At this point, our 11 hour day consisted of just a couple of things, one of which was checking out some pretty sizeable avalanche debris:

…And the other being a crossing of Copper creek:

All in all, this was one of the most satisfying days of the year for me. Hopefully I can get back into the zone this week before the dust marches up to the tops of the peaks.

12 Comments

Add a Comment
  1. Brittany is doing better, thanks! She’s able to ride outside now, just not on singletrack. But it’s a start.

    Have you spent much time around Precarious? I was told today that UN 13,260 is unofficially known as Golden Peak. Josh and I skied Precarious today, that is one aptly named peak…

  2. So is Precarious what I was asking you about, or am I still way off? Maybe I’ll send a pic so you can see what I see from over here.
    ted

  3. Yeah, send a photo if you get a chance. I didn’t see anything that looked promising on the Aspen side, but it was corniced, too, so we didn’t get to look off the edge everywhere.

  4. Ted- I was looking at Brittany’s TR from N Maroon and noticed this photo:

    The twin peaks in the center are UN 13,260′, which we skied on the other side in this TR. On the far left of the photo is Precarious, which appears to have some lines on looker’s left of the summit. Are either of those what you’ve been looking at?

  5. Frank- It’s a slightly different perspective than what I’m used to seeing but I think the peak on the far left is what I was talking about– kind of flat on the top, split by a big coulor, not sure which side is higher, almost has a Conundrum Peak feel to it. I’ll find a pic that shows it from where I usually see it.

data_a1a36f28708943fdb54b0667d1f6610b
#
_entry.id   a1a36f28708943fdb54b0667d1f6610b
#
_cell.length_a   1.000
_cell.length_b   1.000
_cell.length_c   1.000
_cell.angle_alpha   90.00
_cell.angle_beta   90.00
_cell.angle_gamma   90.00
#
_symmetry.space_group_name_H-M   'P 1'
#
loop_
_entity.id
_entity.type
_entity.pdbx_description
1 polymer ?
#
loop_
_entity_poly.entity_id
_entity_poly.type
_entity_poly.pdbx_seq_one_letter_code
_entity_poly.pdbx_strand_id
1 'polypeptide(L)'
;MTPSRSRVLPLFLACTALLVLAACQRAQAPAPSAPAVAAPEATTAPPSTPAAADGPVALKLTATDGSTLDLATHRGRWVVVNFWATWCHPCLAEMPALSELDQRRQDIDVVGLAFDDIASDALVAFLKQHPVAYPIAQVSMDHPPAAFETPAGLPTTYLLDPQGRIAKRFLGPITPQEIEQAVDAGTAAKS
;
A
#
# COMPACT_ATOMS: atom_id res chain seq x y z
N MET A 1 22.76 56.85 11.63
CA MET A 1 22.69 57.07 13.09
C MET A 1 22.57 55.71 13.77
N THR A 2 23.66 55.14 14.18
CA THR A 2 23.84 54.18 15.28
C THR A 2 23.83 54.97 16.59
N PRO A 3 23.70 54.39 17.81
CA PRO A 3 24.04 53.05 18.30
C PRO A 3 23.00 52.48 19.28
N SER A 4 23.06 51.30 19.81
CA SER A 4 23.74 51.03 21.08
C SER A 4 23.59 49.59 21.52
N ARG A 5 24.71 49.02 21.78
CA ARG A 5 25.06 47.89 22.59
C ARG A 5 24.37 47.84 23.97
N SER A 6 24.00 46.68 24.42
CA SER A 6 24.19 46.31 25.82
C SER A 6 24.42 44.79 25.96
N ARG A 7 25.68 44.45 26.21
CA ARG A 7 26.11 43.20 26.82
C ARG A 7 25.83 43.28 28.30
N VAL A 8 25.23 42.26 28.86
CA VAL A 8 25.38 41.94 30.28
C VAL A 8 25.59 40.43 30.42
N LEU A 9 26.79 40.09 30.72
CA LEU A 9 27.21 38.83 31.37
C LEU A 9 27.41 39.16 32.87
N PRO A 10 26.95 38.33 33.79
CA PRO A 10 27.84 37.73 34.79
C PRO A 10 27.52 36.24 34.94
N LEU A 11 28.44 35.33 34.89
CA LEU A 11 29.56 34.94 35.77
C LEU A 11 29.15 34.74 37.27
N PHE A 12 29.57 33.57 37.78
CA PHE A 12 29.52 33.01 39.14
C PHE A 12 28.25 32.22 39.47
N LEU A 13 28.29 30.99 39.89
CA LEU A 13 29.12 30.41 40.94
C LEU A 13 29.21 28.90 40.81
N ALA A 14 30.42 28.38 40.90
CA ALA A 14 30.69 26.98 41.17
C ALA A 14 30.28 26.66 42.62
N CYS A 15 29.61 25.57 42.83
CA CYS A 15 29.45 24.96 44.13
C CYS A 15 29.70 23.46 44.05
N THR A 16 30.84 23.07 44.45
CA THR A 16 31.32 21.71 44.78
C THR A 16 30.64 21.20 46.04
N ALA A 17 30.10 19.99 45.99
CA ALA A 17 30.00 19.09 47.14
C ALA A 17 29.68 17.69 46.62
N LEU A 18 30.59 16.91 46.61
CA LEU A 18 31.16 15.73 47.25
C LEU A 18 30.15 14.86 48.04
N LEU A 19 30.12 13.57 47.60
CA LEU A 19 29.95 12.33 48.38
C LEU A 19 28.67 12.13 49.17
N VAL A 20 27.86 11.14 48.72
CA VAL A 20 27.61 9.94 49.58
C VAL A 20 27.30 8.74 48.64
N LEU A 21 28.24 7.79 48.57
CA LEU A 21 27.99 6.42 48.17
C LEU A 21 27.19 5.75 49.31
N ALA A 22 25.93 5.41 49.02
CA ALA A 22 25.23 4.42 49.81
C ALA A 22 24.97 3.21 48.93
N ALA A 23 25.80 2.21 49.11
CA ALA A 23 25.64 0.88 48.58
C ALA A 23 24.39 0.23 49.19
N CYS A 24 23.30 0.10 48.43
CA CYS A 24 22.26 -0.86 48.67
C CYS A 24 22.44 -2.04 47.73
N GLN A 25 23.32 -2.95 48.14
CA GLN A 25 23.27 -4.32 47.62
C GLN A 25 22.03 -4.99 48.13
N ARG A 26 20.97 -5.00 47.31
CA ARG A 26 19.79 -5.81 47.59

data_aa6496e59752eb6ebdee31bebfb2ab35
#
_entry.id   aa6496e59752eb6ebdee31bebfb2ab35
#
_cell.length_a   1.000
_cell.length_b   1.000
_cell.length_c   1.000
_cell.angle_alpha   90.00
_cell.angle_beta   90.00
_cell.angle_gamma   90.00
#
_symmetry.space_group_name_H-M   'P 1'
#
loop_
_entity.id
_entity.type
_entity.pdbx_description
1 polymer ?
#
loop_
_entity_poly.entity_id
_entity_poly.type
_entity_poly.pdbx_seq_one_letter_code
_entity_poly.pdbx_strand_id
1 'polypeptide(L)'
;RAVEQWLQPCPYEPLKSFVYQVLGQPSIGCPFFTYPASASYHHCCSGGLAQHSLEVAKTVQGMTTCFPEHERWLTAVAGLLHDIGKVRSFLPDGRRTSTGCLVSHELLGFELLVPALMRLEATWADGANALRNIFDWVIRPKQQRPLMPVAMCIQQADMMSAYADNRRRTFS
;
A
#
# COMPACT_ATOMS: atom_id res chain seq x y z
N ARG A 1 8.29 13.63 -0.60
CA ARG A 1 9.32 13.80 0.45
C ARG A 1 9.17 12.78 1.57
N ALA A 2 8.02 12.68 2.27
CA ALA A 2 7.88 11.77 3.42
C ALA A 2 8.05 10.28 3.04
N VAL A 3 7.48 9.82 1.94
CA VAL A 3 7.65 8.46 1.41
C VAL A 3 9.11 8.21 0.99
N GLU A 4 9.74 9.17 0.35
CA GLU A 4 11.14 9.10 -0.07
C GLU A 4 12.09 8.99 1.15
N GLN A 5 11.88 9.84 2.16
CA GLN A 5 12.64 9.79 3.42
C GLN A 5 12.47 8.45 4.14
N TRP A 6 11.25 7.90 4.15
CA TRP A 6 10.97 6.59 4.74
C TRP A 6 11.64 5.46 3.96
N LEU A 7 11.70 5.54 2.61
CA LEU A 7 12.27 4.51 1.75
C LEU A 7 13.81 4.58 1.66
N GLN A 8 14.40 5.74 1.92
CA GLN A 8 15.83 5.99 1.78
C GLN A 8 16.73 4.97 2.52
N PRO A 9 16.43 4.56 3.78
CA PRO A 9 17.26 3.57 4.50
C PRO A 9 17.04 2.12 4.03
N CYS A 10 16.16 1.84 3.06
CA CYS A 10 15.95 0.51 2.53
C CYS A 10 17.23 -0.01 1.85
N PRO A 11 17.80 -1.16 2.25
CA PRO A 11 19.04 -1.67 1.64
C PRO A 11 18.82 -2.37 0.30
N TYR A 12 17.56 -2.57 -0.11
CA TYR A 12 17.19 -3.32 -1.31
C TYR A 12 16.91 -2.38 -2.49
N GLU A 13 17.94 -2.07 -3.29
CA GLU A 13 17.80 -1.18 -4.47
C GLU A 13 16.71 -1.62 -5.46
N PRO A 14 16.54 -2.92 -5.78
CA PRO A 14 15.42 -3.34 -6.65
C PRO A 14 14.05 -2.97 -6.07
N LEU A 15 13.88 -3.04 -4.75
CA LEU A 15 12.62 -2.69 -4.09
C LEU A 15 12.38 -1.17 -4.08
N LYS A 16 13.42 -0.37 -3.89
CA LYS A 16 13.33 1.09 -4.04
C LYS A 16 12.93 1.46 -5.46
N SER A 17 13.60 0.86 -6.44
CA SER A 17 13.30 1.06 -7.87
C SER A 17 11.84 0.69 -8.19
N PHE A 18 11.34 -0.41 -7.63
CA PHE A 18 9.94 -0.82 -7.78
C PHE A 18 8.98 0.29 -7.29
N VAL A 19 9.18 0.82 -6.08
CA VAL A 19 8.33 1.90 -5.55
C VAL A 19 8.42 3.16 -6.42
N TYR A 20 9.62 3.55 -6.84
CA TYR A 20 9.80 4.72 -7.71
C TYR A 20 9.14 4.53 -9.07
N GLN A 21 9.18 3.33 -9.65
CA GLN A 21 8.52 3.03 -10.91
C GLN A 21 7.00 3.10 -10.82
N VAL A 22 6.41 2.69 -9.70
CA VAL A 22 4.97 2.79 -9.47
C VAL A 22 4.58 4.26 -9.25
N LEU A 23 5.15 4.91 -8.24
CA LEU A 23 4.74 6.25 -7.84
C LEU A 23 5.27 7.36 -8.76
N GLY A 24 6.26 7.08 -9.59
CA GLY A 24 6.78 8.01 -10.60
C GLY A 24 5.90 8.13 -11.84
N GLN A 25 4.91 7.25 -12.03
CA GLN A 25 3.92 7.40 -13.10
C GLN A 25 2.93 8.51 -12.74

ted

  6. The twin peaks you climbed and skied down after descending the western Golden Top are called locally, but not on any map (as is true for “Golden Tops” also not with a map name just a local name), “Camels Humps”. Avery is the peak with the rotten rock face you showed in one of your photos from the Camels Humps summit or descent.

    Re the comment from “Ted” above, Precarious is very clearly seen in the left side of Rustler’s Gulch, with Cassie Peak in the center of the head of Rustlers, and Golden Tops on the upper right part of Rustlers.

    Thanks for the great photos and the report.

    Tom Scoville

  7. Thanks Tom!

    Weird that Avery is marked on most maps when it really isn’t a separate peak, but a beautiful peak like Golden Tops isn’t marked at all. I vaguely remember someone saying “camel humps”, but it must have been years ago.

  8. “A project to be solved another season” is the north face of PT13253. It’s a pretty sweet looking face.

  9. Jed- We call that the Spider Face. Went up it last year, but ended up skiing down the “White Widow”, as we call the line on the S Face.

Leave a Reply

Your email address will not be published. Required fields are marked *

You may use these HTML tags and attributes: <a href="" title=""> <abbr title=""> <acronym title=""> <b> <blockquote cite=""> <cite> <code> <del datetime=""> <em> <i> <q cite=""> <strike> <strong>

Frank's Blog, 14erskiers.com © 2014 Frontier Theme